Why You Might Like It: “This summer, in between fluff and deep introspection, save room for a little danger. The thriller kind.
“Petty Moshen’s father trained her to handle anything—while holding her prisoner for eighteen years. Suddenly her father is dead, but rather than the freedom she expects, her life is about to go from a bad dream to a full-blown nightmare. “The Drowning Game” is a coming-of-age story unlike any you’ve ever read. When you begin with Hawker’s debut novel featuring a strong and potentially troubled female lead, you’ll want to read her next books as well.”
Margaret Mizushima is the author of “Hunting Hour: A Timber Creek K-9 Mystery,” a 2018 Colorado Book Awards finalist for Mystery.
Margaret’s Pick: “Canyon Sacrifice” by Scott Graham.
Why You Might Like It: “Each episode combines a mixture of great writing, vivid landscape descriptions, and a well-crafted mystery that’s sure to keep you turning the pages. Even if you’ve chosen to stay home during your summer vacation, these stories will take you on a thrill ride to America’s National Parks.
“Graham has written five books in the series. The fifth, “Arches Enemy,” is set in Arches National Park where archeologist Chuck Bender travels to help uncover and preserve an ancient cultural treasure. But when a sandstone arch in the park collapses and takes a woman on top of it to her death, Chuck and his wife Janelle try to untangle the web of environmental and political intrigue surrounding the murder, only to become targets of the killer themselves.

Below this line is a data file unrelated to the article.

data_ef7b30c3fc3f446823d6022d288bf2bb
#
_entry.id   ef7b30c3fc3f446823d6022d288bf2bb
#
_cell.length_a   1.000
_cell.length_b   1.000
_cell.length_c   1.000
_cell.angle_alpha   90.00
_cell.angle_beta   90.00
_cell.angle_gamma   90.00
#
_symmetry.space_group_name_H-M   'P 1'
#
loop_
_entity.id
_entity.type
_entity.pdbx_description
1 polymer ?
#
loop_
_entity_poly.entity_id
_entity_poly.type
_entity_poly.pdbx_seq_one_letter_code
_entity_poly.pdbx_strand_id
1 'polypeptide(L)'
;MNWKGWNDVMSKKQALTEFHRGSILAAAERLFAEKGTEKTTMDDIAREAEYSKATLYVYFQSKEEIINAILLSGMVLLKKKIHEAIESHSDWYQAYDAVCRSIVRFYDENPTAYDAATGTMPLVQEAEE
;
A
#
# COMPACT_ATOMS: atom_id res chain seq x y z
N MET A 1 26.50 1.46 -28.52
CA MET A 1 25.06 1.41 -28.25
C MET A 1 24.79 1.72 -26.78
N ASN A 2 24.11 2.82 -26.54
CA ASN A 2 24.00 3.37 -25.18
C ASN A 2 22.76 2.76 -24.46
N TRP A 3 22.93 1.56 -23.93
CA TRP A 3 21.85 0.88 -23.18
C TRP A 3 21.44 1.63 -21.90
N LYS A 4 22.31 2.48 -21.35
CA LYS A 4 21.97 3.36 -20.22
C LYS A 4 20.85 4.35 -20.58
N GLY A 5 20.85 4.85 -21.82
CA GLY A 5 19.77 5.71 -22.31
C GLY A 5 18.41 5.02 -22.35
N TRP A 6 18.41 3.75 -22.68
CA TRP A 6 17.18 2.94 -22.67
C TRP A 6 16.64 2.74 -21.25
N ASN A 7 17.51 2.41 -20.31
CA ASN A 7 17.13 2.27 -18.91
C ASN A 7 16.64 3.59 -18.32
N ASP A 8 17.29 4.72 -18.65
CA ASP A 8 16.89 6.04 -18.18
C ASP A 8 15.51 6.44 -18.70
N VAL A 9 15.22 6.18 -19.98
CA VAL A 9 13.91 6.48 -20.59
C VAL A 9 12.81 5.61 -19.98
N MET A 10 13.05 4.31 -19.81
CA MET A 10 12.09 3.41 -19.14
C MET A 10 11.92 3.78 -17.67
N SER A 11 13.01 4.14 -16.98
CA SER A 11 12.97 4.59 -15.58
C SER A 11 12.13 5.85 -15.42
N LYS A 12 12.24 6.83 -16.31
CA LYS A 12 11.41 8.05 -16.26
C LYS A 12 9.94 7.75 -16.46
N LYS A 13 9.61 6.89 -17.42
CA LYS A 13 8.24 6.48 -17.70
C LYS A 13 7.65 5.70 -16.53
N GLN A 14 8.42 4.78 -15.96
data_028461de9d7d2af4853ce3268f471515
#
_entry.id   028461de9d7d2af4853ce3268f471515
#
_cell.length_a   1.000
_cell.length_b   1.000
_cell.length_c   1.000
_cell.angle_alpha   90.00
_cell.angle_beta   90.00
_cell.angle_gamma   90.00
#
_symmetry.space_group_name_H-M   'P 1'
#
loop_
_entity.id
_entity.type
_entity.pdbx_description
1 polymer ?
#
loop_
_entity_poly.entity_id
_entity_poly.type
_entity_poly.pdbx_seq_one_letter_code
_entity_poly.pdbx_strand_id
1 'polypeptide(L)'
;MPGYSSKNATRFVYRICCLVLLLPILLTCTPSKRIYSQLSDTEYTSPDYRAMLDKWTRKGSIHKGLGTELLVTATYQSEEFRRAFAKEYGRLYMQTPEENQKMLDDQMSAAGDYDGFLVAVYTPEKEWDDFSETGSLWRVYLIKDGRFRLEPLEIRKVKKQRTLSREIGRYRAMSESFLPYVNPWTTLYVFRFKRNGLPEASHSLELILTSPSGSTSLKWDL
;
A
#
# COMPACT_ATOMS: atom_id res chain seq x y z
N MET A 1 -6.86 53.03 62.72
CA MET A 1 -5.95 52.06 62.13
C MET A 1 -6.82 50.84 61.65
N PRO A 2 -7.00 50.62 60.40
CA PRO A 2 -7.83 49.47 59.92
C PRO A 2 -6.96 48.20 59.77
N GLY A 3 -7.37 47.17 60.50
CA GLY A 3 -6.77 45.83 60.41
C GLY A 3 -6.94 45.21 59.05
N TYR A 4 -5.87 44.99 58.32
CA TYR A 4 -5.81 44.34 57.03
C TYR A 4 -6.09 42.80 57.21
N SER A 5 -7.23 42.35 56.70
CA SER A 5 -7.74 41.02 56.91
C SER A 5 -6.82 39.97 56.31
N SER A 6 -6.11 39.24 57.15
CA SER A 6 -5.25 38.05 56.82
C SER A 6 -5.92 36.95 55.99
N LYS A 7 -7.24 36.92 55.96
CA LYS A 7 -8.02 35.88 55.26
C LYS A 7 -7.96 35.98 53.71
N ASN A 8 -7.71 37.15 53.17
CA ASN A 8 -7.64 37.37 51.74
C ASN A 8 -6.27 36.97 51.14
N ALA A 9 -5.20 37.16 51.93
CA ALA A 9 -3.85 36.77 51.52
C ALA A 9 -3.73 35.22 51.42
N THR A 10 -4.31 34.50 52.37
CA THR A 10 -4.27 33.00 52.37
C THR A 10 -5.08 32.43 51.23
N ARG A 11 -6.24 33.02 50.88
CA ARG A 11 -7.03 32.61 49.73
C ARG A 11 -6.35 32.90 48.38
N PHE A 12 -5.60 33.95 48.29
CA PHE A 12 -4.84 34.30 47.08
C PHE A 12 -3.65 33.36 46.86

“If you want the full impact of the character arcs in this series, start with book one, “Canyon Sacrifice” (set in Grand Canyon National Park), and read your way through the series to Graham’s latest release. Enjoy!”
Pat Stoltey is the author of “Wishing Caswell Dead,” a 2018 Colorado Book Awards finalist for General Fiction.
Pat’s Pick: “The Healer’s Daughter” by Charlotte Hinger.
Why You Might Like It: “I just finished reading this excellent 2019 release from Five Star’s Frontier Fiction line. I can’t say enough good things about the story, the characters, and the research that went into this well-written, poignant novel.
“Nicodemus is the Kansas town where post-Civil War freed slaves as well as free African Americans were lured from eastern states, primarily southern states, for political purposes. One of the first residents is Bethany Herbert, who acts as a healer and midwife and as the schoolteacher. She tries to hold the community together and overcome the manipulation of the conniving politicians who simply want to buy the votes of Nicodemus’ residents. It’s a hard life, especially when the Nicodemus residents find they are still victims of prejudice and mistreatment in this new environment.
“Hinger, a former Kansan (now a resident of northern Colorado) and a historian, has been recognized for her mysteries, but is clearly just as talented in historical fiction. Her language is true to the times and the story spellbinding. Highly recommended.”
Michael F. Haspil
Michael F. Haspil is the author of “Graveyard Shift,” a 2018 Colorado Book Awards finalist for Science Fiction/Fantasy.
Michael’s Pick: “Lump” by Claire L. Fishback.